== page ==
I agree this is really a good synthesis of Hudson’s insight. It is very accessible, one thought to the next. So welcome one and all to our Big Fat Greek Tragedy. The smoke and mirrors of neoliberalism. It was Gore Vidal, of course, who once said (or wrote?) that “The Wizard of Oz” was the greatest book America ever produced. Until now. “The Destiny of Civilization” will definitely take its place.

  3. John Merryman

    As executive and regulatory function, government is analogous to a national central nervous system, while money and banking amount to blood and the circulation system.
    While civilization has come to realize government is a public utility, it’s yet to understand the same about banking.
    Which has given banking the upper hand, since they are not as subject to oversight, as well as the political cycles of elections.
    The situation now is a point of extreme overreach. They are having their “Let them eat cake” moment.
    The problem is that government is the decision making function, so having hollowed it out and left a bunch of grifters, sociopaths and prostitutes in charge, the dynamic is left with all the strategic aptitude of bacteria racing across a Petri dish.
    The next stage will be to turn inward and further cannibalize their own base, as well as more fighting among themselves. As will be evident after the election.

    1. Tom Pfotzer


      That was well-done. I do agree that the “turning inward” will occur, but it’s not the election that will precipitate it. It’s the denial of Asia and possibly Africa as rent-seeking theaters. That is what Russia and China are cutting off access to, and hence the turbulence. Once this next China act has concluded, and a minor flail to extract from central and south america is attempted, then the turning inward will commence in earnest.

      And this is why I am so focused on the household. The household may well become the last refuge of our freedom, and maybe better stated as “volition”. The last keep.

      When you said “finance is the bloodstream”, I would like to contest that notion. Real goods are the bloodstream – the real economy is the bloodstream. Materials, ag, manufacturing, energy, transport and distribution. That’s the bloodstream.

      Capital has captured the real economy. That’s what “financialization” is. Finance is the means by which the real economy is consolidated and the rent-extraction taps are set on behalf of the predators.

      What if the real economy functioned without usurpation from the financial manipulators?

      What if the real economy was operated by and for householders, and the use of debt and other means of financial control was systematically wrung out of the real economy?

      These notions need some thought, IMHO. I currently believe it can be done.

      1. wilroncanada

        Thanks Tom
        Real goods are the bloodstream. Finance may in a sense be a part of the bloodstream, perhaps the platelets. They can easily take over and become a leukemia, destroying the movement of the whole blood, the real goods.

    2. Taufiq

      Perhaps this comment will be taken as a touch rude – which I sincerely don’t intend, but rather to hone in on a more precise metaphor already utilized by the author.

      In the book “Killing the Host,” Hudson compares the takeover of the FIRE sector, the dominance of rentier interests, and the intellectual logic of “junk economics” (a separate book) as a parasite. I just love this metaphor for its explanatory power. Parasitic rentierism first euthanizes the host organism (productive economy) and convince the vital systems that the parasite is, in fact, the host organism. So the systems feed the parasite rather than itself, weakening and emaciating the host. Assuming the parasite cannot stop engorging itself, this really only leads to a singular conclusion for both entities – an ugly, deformed, purely irrational, but inevitable death. Unless, somehow the parasite is purged or extracted from the host, which is nourished to recovery.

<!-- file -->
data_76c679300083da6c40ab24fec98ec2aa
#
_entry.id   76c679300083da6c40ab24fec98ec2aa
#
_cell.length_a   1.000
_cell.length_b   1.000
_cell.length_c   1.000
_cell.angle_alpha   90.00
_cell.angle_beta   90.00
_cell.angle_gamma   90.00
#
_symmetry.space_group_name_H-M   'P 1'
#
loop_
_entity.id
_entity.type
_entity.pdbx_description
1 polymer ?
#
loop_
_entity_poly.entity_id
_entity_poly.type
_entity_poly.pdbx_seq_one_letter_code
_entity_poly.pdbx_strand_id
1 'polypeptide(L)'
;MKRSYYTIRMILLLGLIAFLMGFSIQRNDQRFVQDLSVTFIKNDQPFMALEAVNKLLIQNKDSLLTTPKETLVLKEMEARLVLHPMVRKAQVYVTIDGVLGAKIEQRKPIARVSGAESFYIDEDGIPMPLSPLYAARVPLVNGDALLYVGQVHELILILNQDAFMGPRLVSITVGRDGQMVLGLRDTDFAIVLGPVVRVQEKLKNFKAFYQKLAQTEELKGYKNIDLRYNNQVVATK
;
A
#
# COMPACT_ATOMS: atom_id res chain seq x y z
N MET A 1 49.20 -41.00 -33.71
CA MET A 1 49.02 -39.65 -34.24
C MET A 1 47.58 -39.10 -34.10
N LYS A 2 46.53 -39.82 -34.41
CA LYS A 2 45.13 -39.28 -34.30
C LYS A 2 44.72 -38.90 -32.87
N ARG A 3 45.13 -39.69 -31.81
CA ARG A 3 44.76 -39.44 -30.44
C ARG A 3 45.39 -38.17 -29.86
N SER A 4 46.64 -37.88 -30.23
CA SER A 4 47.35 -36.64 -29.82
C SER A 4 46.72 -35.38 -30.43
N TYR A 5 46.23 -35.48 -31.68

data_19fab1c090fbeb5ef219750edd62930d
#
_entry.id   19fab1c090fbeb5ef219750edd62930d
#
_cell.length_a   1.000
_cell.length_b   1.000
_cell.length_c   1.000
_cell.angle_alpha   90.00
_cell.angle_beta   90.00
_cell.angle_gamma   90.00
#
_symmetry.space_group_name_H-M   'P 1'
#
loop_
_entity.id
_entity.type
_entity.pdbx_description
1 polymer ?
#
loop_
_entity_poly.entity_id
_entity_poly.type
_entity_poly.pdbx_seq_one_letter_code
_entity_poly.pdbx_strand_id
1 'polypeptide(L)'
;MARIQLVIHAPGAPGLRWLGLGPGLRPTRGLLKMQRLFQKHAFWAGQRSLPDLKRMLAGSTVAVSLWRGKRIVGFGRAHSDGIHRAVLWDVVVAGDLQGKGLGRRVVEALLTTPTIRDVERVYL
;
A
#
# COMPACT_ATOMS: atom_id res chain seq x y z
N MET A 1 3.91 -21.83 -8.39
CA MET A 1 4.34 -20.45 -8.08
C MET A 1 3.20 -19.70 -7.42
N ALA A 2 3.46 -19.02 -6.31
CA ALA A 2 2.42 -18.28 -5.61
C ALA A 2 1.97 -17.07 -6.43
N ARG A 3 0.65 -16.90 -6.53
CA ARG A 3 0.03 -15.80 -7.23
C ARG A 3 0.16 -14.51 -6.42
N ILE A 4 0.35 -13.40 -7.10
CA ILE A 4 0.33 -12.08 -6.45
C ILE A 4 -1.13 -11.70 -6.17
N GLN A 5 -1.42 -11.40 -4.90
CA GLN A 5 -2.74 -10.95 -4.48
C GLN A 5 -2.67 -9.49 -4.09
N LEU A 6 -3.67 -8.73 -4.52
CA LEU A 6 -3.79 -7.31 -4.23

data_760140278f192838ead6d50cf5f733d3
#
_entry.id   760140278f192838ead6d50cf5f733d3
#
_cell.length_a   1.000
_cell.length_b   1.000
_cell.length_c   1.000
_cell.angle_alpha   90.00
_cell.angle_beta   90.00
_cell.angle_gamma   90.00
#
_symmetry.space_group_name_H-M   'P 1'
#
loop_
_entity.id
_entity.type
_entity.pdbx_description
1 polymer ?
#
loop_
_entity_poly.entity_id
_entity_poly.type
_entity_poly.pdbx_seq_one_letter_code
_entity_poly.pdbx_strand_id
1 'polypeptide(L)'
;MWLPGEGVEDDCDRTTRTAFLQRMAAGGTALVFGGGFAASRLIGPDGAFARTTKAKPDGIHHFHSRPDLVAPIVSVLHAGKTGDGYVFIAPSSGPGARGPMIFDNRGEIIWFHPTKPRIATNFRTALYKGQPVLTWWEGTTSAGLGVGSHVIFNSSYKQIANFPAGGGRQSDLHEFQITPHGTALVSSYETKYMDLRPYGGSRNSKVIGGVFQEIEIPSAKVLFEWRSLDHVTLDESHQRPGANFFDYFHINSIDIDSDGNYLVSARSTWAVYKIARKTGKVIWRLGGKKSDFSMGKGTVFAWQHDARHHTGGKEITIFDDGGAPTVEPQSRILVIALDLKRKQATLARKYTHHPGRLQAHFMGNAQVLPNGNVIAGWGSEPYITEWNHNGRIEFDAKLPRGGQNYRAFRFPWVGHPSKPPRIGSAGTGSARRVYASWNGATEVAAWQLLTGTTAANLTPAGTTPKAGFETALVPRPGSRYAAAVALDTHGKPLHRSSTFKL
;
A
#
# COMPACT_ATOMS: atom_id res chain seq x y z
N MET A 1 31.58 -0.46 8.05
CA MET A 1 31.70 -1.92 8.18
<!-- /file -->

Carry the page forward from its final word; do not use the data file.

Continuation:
I have never formally studied economics, but Hudson has revealed the political economic workings of our present neoliberal system in tremendously helpful ways for me. I feel I have a grasp which can help inform my friends, family and hotel coworkers and fellow union members. I feel I can go to the public comment at my San Antonio city council and reveal publicly their duplicitous aims. I can organize as a sentient being which is startling to most. The truth of the world around us is grasp-able for most all of us – we are just not supposed to encounter it.

      Anyway, all this to say I, uh, if you can’t tell… Recommend engaging with all that Professor Hudson publishes. It’s kinda weird, but it’s been invaluable for my quality of life and mental health

      1. Amfortas the hippie

        im late, of course, but:
        1. remember that “economy”=”The word economy in English is derived from the Middle French’s yconomie, which itself derived from the Medieval Latin’s oeconomia. The Latin word has its origin at the Ancient Greek’s oikonomia or oikonomos. The word’s first part oikos means “house”, and the second part nemein means “to manage”.[2]”

        and 2. since wife passed and ive been necessarily thrust into places like the inside of banks and other ridiculous places i would otherwise avoid….when the jawing ensues after bidness is done(a feature of this place)…with bank prez, or funeral home guy or the HR folks at school, and on and on….i use “violent parasitical elite” in a sentence, as a shibboleth, to gauge what’s in their mind.
        bank prez, notably and obviously, picked up on the usage of that phrase.
        gave measured and carefully worded tacit agreement…as if he had thought about it, and/or must field such stuff more often than i had assumed.(i’ve known him for 30 years)

  4. juno mas